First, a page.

Intelligent objects versus unhappy objects

November 15, 2004

Interesting metaphor for ubiquitous computing posted by Bill Grosso in the Future Salon blog: Unhappy objects:

Every now and then, wild-eyed visionaries start talking about artificial intelligence and what could happen when objects get intelligent. But artificial intelligence is hard, and solves problems that don't need to be solved.

In particular, I don't give a fig for intelligent objects. I don't want my stuff to be intelligent. I just want my stuff to be unhappy.

Why? Here's an example. I just spent 15 minutes walking around my house trying to find my coffee cup. It turned out to be behind the rice cooker.

Suppose my coffee cup had a sensor in the bottom, a battery in the handle, and the knowledge that if it starts out full of hot liquid and winds up, 4 hours later, full of cold liquid, it should be deeply unhappy and attempt to complain loudly and vociferously.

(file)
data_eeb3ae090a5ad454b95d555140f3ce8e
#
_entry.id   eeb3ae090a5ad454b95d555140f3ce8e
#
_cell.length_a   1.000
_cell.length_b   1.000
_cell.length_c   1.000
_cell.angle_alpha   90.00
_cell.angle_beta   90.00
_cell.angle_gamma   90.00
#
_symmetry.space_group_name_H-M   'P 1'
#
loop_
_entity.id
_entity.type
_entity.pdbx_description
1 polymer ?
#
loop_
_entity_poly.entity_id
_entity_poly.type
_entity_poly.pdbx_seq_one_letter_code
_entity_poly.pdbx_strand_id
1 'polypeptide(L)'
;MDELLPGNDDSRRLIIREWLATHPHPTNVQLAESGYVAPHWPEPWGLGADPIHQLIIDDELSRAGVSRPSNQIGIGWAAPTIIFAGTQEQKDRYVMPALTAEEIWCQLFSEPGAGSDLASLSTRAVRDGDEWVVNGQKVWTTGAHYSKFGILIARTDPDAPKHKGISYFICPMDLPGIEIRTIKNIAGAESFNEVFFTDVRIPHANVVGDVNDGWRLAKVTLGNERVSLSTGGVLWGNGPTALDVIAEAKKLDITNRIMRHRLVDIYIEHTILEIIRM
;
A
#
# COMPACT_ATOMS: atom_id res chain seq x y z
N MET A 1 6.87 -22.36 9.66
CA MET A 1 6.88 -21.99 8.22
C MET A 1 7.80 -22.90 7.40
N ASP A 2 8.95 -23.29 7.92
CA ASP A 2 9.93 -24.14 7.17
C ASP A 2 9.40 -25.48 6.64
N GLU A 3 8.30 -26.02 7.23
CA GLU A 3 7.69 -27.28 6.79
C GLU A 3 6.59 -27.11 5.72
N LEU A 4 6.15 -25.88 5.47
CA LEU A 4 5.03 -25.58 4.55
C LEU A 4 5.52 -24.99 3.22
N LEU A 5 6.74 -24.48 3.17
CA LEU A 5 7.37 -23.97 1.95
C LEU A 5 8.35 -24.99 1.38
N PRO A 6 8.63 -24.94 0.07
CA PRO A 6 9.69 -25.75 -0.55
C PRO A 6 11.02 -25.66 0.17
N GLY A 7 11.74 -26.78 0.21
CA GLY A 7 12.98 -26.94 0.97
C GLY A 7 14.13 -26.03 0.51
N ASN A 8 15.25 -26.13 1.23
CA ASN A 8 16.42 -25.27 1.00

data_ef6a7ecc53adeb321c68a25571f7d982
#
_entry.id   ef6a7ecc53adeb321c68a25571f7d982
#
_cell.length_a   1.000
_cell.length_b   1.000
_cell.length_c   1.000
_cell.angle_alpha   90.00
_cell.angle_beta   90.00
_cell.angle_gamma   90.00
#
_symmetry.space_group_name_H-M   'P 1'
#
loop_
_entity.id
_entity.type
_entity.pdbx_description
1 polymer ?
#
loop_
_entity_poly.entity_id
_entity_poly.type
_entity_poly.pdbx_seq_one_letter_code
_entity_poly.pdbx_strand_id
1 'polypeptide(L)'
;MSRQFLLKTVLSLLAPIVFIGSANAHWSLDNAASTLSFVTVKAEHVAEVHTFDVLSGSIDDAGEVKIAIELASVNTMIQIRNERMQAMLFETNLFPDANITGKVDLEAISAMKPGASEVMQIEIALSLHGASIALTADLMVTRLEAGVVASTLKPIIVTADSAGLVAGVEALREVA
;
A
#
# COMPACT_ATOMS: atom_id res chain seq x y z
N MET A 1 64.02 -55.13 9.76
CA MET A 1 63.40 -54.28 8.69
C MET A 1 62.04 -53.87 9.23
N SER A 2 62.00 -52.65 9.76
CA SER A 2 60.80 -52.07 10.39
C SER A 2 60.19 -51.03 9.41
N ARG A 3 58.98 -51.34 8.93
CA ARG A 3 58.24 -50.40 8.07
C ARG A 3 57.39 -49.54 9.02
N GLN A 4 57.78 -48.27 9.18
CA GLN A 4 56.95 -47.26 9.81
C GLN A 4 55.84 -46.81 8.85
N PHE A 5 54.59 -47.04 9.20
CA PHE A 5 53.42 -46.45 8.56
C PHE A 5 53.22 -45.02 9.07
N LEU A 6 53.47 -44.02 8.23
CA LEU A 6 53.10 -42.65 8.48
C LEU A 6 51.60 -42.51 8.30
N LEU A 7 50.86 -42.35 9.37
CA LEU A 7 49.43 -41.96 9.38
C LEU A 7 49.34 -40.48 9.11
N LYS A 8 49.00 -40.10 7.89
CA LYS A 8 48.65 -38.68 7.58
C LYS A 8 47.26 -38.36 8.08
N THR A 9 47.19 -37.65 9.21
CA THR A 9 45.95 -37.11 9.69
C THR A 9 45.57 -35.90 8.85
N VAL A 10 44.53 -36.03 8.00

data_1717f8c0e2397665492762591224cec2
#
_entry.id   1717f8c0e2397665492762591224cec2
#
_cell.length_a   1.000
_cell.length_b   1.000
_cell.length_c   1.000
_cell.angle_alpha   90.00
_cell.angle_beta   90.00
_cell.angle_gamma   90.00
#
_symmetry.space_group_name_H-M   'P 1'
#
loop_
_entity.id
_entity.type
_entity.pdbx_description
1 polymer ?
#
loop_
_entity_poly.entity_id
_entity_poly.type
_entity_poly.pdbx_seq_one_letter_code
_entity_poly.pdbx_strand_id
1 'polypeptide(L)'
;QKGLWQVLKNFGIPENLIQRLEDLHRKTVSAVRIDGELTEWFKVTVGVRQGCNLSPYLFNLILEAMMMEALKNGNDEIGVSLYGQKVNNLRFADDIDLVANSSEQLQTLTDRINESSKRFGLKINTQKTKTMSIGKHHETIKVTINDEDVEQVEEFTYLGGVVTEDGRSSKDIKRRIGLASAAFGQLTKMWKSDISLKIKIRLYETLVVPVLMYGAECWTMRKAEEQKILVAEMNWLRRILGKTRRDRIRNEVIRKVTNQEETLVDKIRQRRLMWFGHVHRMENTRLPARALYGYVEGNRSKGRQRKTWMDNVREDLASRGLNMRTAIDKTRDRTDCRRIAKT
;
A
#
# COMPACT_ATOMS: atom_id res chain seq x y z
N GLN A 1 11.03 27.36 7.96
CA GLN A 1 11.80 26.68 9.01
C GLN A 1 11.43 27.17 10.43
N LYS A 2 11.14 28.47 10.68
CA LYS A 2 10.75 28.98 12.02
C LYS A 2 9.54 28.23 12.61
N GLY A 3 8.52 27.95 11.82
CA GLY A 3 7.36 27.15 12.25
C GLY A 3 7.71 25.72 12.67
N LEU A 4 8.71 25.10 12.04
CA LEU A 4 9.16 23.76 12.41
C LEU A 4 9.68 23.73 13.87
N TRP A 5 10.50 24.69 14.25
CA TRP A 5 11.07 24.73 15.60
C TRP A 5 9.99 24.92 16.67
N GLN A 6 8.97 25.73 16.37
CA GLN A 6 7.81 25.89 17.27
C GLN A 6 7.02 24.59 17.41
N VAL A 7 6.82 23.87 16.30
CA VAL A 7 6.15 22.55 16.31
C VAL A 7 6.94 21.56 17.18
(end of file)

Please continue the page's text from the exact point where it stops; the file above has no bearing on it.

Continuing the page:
We could have an RFID-based system running in the house that looks for all the unhappy objects.

More generally, if my objects had a notion of home (or if the system had a notion of home), wouldn't life be wonderful. Suppose I could tell my house: the date/calendar book should be near the suitcase. And the suitcase should be in the bookcase near the front door.

And when I can't find the suitcase, it could find it. And when I ask it about the unhappy objects, it could say "Dude. You left the suitcase in the bathroom, under the sink again."

I'm serious. I don't really care much for Wal-mart's inventory problems. RFID could solve my inventory problems.


(via Simon in the comments of Nätverkssamhället)


Posted by andersja

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